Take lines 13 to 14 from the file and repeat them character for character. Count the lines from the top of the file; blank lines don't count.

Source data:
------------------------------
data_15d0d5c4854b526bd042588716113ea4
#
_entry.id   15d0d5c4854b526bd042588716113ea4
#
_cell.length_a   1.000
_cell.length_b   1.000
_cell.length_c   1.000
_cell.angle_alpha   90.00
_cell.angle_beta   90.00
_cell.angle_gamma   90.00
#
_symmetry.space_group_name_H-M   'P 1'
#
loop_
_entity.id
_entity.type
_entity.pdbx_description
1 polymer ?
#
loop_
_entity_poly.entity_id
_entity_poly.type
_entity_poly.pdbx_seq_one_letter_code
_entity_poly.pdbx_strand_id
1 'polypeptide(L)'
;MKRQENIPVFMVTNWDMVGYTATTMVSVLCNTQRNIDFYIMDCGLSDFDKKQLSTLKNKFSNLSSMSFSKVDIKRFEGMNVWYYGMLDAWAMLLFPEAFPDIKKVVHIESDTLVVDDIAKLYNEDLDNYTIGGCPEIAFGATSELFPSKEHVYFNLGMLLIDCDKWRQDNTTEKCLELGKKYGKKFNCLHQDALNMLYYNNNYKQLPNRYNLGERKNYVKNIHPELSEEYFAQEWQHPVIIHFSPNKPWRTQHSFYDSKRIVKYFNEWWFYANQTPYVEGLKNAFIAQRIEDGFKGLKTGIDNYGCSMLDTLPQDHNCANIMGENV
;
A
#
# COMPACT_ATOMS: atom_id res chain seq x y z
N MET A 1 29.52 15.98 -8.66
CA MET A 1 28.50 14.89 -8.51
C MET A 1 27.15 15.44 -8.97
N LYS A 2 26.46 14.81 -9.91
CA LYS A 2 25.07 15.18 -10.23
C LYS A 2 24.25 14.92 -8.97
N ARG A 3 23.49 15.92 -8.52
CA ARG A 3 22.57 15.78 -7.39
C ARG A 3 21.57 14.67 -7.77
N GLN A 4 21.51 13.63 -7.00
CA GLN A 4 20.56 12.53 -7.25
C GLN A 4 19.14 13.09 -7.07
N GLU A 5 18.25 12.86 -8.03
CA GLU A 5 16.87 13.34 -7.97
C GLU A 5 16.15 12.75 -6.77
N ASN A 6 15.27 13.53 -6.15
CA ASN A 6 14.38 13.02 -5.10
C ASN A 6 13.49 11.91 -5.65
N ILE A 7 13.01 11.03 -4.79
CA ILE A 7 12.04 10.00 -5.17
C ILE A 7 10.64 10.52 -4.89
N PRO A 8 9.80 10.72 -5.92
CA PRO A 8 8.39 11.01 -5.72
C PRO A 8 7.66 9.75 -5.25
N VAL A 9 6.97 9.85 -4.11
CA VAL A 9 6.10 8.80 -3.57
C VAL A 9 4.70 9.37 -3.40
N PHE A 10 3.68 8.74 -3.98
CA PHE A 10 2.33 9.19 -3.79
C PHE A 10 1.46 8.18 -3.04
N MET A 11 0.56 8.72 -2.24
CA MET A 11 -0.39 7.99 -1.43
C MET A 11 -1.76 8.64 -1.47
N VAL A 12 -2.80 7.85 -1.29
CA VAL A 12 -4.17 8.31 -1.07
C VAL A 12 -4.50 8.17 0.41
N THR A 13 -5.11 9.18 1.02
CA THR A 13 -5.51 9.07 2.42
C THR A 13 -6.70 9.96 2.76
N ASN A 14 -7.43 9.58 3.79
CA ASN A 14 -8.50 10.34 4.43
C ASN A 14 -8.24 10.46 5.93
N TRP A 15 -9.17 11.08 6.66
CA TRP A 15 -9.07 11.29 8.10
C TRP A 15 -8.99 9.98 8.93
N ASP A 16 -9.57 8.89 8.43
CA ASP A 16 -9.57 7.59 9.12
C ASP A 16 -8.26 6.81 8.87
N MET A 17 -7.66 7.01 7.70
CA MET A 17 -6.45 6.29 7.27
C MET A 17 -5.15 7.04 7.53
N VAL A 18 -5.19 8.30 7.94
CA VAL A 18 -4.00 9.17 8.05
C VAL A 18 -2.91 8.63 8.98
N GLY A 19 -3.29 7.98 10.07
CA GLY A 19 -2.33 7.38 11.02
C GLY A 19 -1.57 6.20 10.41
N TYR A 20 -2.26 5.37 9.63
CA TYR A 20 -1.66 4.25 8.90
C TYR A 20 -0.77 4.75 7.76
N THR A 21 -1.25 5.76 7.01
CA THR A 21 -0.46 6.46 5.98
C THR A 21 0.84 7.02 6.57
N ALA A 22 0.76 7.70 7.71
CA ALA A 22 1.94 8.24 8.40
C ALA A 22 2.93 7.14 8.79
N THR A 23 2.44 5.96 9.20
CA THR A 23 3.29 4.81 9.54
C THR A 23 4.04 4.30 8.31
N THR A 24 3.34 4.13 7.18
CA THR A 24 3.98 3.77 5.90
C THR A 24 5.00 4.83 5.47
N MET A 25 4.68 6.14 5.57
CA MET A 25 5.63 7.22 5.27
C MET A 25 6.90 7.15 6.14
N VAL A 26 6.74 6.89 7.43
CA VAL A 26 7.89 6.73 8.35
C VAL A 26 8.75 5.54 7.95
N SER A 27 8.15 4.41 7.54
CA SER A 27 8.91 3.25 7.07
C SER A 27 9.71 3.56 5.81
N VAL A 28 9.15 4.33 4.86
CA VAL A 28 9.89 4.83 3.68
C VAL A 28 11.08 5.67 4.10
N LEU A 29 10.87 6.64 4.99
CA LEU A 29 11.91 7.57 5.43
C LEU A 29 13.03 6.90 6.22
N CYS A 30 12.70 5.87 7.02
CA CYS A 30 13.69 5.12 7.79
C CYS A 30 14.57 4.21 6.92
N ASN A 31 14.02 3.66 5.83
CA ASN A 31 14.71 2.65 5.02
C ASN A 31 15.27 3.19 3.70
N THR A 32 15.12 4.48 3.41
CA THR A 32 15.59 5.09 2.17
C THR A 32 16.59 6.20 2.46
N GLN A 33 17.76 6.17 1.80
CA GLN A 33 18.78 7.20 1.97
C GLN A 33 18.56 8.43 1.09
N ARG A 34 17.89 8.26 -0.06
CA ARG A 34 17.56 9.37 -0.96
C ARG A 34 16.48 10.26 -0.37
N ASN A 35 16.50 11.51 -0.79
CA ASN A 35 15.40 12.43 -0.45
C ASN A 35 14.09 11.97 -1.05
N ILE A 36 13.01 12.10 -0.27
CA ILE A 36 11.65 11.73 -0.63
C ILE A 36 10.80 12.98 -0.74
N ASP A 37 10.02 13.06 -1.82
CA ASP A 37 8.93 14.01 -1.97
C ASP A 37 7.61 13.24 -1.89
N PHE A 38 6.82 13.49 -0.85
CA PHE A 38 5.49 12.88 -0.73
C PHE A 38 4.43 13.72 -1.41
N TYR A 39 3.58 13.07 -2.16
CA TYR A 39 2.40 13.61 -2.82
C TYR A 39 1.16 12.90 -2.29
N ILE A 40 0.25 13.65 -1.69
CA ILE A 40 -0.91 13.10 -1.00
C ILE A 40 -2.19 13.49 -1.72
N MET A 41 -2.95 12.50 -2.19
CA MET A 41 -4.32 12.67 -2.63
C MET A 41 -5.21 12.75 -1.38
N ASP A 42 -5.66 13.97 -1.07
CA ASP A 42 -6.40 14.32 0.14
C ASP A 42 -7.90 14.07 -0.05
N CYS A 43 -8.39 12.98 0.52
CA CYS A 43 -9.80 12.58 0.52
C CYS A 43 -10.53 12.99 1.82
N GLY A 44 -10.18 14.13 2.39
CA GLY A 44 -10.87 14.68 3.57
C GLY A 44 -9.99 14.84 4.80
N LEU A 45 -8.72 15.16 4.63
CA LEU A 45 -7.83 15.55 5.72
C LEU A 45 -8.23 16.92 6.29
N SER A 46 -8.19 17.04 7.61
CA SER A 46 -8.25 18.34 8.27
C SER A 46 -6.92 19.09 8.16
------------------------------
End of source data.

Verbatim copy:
#
loop_